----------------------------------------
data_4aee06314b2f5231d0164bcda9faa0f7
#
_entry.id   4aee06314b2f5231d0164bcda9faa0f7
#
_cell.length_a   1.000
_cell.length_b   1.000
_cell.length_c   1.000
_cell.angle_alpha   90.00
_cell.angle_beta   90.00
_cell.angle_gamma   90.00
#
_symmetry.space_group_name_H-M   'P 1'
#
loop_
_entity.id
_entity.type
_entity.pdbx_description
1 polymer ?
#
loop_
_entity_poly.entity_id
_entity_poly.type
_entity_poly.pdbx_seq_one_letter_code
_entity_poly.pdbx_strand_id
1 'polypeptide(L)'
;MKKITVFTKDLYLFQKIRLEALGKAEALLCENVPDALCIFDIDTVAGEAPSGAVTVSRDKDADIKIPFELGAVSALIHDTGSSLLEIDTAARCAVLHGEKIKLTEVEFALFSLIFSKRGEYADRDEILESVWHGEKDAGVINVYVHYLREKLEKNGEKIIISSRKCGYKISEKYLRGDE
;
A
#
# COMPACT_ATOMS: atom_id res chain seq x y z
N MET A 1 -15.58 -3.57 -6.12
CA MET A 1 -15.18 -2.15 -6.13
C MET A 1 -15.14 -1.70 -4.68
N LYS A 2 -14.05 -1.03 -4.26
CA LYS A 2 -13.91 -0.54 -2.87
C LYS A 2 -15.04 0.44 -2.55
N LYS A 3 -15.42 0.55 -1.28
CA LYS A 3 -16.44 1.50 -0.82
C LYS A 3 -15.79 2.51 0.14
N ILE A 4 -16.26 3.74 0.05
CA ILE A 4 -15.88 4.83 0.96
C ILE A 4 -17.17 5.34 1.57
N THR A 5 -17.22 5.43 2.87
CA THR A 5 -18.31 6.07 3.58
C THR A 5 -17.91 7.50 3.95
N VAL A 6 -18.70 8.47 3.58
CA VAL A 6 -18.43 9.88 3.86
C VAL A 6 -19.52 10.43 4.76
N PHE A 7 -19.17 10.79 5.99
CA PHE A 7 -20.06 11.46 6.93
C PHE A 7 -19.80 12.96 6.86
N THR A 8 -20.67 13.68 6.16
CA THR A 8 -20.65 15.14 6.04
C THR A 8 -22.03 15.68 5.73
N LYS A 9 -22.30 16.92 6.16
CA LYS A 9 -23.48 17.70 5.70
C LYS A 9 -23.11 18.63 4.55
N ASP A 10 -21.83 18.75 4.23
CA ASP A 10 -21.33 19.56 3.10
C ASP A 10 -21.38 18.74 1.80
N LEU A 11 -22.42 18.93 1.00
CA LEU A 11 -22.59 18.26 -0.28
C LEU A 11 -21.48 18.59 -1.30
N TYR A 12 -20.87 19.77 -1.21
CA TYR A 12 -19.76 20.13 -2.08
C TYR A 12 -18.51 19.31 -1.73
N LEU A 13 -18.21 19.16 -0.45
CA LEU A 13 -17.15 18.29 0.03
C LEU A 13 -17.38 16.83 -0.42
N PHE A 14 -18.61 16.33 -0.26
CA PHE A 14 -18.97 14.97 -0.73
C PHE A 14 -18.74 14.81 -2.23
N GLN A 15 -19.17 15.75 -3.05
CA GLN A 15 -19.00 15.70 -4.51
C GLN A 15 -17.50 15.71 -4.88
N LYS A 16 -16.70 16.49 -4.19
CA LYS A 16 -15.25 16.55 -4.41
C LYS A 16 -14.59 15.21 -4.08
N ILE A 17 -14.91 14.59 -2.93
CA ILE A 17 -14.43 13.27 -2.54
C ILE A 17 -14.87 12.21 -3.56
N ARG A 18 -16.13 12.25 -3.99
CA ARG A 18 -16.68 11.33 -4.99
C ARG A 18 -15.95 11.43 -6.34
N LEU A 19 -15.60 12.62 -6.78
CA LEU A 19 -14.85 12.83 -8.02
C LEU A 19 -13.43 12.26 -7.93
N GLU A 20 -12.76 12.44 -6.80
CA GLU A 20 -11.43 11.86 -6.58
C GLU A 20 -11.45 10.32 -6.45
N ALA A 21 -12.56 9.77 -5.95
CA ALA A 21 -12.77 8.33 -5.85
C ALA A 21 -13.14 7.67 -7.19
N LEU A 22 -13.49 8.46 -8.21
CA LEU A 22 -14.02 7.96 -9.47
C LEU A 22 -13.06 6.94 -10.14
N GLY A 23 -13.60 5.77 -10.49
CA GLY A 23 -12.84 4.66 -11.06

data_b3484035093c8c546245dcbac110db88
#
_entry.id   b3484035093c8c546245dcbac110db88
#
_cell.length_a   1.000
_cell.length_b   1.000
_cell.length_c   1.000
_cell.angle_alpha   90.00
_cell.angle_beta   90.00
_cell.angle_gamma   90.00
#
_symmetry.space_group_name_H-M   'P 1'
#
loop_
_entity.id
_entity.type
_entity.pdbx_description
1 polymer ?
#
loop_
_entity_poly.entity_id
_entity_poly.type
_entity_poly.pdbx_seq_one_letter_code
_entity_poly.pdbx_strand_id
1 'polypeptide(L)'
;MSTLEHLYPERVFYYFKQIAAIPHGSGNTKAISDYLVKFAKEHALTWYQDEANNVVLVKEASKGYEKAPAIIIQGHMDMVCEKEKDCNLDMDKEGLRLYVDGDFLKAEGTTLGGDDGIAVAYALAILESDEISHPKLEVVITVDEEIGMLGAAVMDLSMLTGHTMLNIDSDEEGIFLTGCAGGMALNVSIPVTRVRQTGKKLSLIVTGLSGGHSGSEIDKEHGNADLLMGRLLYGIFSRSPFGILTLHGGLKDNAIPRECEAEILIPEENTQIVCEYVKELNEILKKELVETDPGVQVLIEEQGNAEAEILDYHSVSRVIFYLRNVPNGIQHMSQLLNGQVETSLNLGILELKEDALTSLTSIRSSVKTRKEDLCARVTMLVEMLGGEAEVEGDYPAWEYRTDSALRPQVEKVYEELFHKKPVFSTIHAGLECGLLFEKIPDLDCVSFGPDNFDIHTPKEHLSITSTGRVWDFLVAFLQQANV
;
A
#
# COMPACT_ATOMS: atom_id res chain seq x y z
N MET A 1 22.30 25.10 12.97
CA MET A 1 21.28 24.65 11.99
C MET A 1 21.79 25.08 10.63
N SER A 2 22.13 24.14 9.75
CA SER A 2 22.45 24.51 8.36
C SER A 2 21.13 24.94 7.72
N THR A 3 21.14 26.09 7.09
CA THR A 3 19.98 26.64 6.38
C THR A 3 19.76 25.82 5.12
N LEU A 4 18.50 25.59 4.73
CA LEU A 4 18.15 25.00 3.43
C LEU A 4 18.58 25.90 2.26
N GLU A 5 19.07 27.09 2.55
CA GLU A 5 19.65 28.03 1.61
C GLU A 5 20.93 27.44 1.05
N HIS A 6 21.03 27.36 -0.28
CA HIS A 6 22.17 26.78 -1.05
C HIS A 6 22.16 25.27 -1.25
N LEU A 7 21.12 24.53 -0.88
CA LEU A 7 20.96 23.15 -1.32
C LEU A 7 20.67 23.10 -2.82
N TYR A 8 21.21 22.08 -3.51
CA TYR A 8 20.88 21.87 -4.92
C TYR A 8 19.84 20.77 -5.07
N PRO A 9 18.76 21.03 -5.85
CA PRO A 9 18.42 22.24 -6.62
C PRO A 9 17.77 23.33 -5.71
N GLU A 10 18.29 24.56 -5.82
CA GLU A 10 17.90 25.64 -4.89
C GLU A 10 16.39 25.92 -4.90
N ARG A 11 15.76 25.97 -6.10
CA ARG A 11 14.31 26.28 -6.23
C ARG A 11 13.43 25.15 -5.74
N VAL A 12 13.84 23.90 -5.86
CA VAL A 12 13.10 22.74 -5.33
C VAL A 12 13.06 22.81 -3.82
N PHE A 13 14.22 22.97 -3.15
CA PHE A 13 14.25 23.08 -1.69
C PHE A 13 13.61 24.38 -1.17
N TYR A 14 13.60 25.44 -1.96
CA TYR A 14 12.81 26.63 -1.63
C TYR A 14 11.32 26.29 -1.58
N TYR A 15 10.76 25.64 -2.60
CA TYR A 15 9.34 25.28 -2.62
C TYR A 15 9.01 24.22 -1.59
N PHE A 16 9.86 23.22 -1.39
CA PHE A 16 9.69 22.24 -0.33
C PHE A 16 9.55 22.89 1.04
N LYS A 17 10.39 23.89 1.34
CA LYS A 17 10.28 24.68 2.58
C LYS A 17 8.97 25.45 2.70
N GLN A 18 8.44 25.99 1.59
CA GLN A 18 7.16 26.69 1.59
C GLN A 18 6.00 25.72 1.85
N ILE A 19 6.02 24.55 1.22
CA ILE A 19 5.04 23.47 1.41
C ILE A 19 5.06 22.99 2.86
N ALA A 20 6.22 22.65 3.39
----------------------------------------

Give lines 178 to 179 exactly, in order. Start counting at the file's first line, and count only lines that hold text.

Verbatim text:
CA LYS A 17 10.28 24.68 2.58
C LYS A 17 8.97 25.45 2.70